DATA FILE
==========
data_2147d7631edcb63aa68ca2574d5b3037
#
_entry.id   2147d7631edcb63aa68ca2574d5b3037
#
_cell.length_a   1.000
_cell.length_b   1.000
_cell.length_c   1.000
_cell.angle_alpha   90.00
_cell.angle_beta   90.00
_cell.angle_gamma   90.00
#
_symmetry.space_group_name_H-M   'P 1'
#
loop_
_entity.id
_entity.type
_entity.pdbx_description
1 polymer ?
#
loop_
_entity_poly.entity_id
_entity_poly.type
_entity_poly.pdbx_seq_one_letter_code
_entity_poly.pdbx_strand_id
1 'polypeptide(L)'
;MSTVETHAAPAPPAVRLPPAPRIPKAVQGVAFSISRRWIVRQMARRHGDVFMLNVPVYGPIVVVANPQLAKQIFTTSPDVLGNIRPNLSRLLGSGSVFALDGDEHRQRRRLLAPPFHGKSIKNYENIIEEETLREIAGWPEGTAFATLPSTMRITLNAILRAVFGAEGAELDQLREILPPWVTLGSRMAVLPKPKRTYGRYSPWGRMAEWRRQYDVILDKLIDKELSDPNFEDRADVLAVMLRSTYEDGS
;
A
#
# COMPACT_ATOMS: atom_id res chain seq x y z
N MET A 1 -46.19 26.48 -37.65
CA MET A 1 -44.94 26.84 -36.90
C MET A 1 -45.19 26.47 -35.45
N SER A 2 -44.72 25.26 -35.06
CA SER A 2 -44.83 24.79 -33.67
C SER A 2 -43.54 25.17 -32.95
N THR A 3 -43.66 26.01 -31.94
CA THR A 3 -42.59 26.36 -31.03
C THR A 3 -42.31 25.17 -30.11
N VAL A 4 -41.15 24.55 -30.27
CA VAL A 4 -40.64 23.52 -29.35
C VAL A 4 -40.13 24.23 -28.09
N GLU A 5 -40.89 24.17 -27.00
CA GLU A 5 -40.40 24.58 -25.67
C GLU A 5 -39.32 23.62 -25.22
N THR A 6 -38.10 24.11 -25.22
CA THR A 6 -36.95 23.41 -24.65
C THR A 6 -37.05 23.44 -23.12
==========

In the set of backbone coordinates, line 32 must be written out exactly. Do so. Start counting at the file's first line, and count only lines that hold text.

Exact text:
CA MET A 1 -44.94 26.84 -36.90